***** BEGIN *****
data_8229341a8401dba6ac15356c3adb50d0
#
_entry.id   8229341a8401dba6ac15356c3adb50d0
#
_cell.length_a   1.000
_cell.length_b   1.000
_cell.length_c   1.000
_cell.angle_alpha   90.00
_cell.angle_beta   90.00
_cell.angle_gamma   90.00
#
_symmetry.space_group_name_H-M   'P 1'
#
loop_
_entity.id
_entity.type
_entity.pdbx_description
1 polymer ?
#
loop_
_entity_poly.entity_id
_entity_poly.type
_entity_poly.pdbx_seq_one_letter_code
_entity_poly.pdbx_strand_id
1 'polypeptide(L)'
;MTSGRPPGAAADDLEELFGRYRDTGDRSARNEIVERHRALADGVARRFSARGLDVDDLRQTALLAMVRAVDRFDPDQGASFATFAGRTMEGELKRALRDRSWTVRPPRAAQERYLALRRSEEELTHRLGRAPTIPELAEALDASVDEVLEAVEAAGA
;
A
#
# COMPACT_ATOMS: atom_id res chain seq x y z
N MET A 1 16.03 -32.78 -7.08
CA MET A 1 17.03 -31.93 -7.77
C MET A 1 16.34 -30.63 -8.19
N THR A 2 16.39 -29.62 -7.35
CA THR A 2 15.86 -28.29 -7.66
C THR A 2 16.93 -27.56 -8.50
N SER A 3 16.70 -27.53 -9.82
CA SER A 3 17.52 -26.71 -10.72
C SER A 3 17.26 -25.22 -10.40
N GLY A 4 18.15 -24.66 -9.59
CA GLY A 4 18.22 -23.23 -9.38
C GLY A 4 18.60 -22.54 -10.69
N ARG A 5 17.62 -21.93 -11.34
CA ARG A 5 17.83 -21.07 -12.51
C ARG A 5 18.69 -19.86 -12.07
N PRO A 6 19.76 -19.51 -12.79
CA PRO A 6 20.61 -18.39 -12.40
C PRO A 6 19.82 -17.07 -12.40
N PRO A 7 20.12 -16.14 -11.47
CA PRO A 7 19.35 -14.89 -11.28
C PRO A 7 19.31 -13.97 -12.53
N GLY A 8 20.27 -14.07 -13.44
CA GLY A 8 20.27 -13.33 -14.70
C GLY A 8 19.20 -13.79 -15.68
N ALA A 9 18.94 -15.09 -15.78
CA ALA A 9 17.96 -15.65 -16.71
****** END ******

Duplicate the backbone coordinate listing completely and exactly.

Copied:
data_8229341a8401dba6ac15356c3adb50d0
#
_entry.id   8229341a8401dba6ac15356c3adb50d0
#
_cell.length_a   1.000
_cell.length_b   1.000
_cell.length_c   1.000
_cell.angle_alpha   90.00
_cell.angle_beta   90.00
_cell.angle_gamma   90.00
#
_symmetry.space_group_name_H-M   'P 1'
#
loop_
_entity.id
_entity.type
_entity.pdbx_description
1 polymer ?
#
loop_
_entity_poly.entity_id
_entity_poly.type
_entity_poly.pdbx_seq_one_letter_code
_entity_poly.pdbx_strand_id
1 'polypeptide(L)'
;MTSGRPPGAAADDLEELFGRYRDTGDRSARNEIVERHRALADGVARRFSARGLDVDDLRQTALLAMVRAVDRFDPDQGASFATFAGRTMEGELKRALRDRSWTVRPPRAAQERYLALRRSEEELTHRLGRAPTIPELAEALDASVDEVLEAVEAAGA
;
A
#
# COMPACT_ATOMS: atom_id res chain seq x y z
N MET A 1 16.03 -32.78 -7.08
CA MET A 1 17.03 -31.93 -7.77
C MET A 1 16.34 -30.63 -8.19
N THR A 2 16.39 -29.62 -7.35
CA THR A 2 15.86 -28.29 -7.66
C THR A 2 16.93 -27.56 -8.50
N SER A 3 16.70 -27.53 -9.82
CA SER A 3 17.52 -26.71 -10.72
C SER A 3 17.26 -25.22 -10.40
N GLY A 4 18.15 -24.66 -9.59
CA GLY A 4 18.22 -23.23 -9.38
C GLY A 4 18.60 -22.54 -10.69
N ARG A 5 17.62 -21.93 -11.34
CA ARG A 5 17.83 -21.07 -12.51
C ARG A 5 18.69 -19.86 -12.07
N PRO A 6 19.76 -19.51 -12.79
CA PRO A 6 20.61 -18.39 -12.40
C PRO A 6 19.82 -17.07 -12.40
N PRO A 7 20.12 -16.14 -11.47
CA PRO A 7 19.35 -14.89 -11.28
C PRO A 7 19.31 -13.97 -12.53
N GLY A 8 20.27 -14.07 -13.44
CA GLY A 8 20.27 -13.33 -14.70
C GLY A 8 19.20 -13.79 -15.68
N ALA A 9 18.94 -15.09 -15.78
CA ALA A 9 17.96 -15.65 -16.71